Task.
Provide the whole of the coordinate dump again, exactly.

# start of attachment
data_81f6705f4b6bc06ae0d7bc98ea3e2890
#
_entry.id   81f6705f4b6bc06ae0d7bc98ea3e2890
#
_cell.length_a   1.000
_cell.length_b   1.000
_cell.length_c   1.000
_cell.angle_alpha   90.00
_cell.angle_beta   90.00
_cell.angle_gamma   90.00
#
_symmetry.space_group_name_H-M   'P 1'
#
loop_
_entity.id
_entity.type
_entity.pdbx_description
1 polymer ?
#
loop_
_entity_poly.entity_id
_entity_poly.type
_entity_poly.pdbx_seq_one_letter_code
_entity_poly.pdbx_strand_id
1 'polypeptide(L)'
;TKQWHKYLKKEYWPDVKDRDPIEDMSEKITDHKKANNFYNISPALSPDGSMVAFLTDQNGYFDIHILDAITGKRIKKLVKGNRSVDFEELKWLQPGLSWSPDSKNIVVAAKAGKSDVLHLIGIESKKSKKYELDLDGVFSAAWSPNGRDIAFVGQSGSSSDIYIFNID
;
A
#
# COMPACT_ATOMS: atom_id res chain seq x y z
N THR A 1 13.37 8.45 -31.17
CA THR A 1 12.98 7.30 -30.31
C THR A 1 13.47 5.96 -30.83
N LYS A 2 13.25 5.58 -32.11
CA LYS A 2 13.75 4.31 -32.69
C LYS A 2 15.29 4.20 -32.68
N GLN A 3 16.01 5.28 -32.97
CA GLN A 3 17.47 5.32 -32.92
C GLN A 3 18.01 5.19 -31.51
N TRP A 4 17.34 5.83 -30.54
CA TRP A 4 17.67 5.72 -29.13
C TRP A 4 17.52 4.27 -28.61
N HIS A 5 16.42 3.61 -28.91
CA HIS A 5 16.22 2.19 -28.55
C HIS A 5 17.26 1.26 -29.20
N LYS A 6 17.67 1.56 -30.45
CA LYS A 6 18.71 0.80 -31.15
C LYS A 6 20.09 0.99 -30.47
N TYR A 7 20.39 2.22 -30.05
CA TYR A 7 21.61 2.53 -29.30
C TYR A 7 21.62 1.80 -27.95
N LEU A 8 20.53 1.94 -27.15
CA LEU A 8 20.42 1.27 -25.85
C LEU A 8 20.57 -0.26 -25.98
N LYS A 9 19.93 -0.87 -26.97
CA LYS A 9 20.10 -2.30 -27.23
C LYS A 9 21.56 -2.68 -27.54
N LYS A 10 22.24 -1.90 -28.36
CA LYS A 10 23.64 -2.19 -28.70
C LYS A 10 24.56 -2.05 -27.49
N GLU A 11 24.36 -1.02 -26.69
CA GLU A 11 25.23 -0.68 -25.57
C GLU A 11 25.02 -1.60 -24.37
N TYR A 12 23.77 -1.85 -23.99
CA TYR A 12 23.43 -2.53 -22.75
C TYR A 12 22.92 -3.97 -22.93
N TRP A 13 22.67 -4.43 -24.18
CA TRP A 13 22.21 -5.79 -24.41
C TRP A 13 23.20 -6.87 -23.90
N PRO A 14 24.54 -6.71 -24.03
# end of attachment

data_81f6705f4b6bc06ae0d7bc98ea3e2890
#
_entry.id   81f6705f4b6bc06ae0d7bc98ea3e2890
#
_cell.length_a   1.000
_cell.length_b   1.000
_cell.length_c   1.000
_cell.angle_alpha   90.00
_cell.angle_beta   90.00
_cell.angle_gamma   90.00
#
_symmetry.space_group_name_H-M   'P 1'
#
loop_
_entity.id
_entity.type
_entity.pdbx_description
1 polymer ?
#
loop_
_entity_poly.entity_id
_entity_poly.type
_entity_poly.pdbx_seq_one_letter_code
_entity_poly.pdbx_strand_id
1 'polypeptide(L)'
;TKQWHKYLKKEYWPDVKDRDPIEDMSEKITDHKKANNFYNISPALSPDGSMVAFLTDQNGYFDIHILDAITGKRIKKLVKGNRSVDFEELKWLQPGLSWSPDSKNIVVAAKAGKSDVLHLIGIESKKSKKYELDLDGVFSAAWSPNGRDIAFVGQSGSSSDIYIFNID
;
A
#
# COMPACT_ATOMS: atom_id res chain seq x y z
N THR A 1 13.37 8.45 -31.17
CA THR A 1 12.98 7.30 -30.31
C THR A 1 13.47 5.96 -30.83
N LYS A 2 13.25 5.58 -32.11
CA LYS A 2 13.75 4.31 -32.69
C LYS A 2 15.29 4.20 -32.68
N GLN A 3 16.01 5.28 -32.97
CA GLN A 3 17.47 5.32 -32.92
C GLN A 3 18.01 5.19 -31.51
N TRP A 4 17.34 5.83 -30.54
CA TRP A 4 17.67 5.72 -29.13
C TRP A 4 17.52 4.27 -28.61
N HIS A 5 16.42 3.61 -28.91
CA HIS A 5 16.22 2.19 -28.55
C HIS A 5 17.26 1.26 -29.20
N LYS A 6 17.67 1.56 -30.45
CA LYS A 6 18.71 0.80 -31.15
C LYS A 6 20.09 0.99 -30.47
N TYR A 7 20.39 2.22 -30.05
CA TYR A 7 21.61 2.53 -29.30
C TYR A 7 21.62 1.80 -27.95
N LEU A 8 20.53 1.94 -27.15
CA LEU A 8 20.42 1.27 -25.85
C LEU A 8 20.57 -0.26 -25.98
N LYS A 9 19.93 -0.87 -26.97
CA LYS A 9 20.10 -2.30 -27.23
C LYS A 9 21.56 -2.68 -27.54
N LYS A 10 22.24 -1.90 -28.36
CA LYS A 10 23.64 -2.19 -28.70
C LYS A 10 24.56 -2.05 -27.49
N GLU A 11 24.36 -1.02 -26.69
CA GLU A 11 25.23 -0.68 -25.57
C GLU A 11 25.02 -1.60 -24.37
N TYR A 12 23.77 -1.85 -23.99
CA TYR A 12 23.43 -2.53 -22.75
C TYR A 12 22.92 -3.97 -22.93
N TRP A 13 22.67 -4.43 -24.18
CA TRP A 13 22.21 -5.79 -24.41
C TRP A 13 23.20 -6.87 -23.90
N PRO A 14 24.54 -6.71 -24.03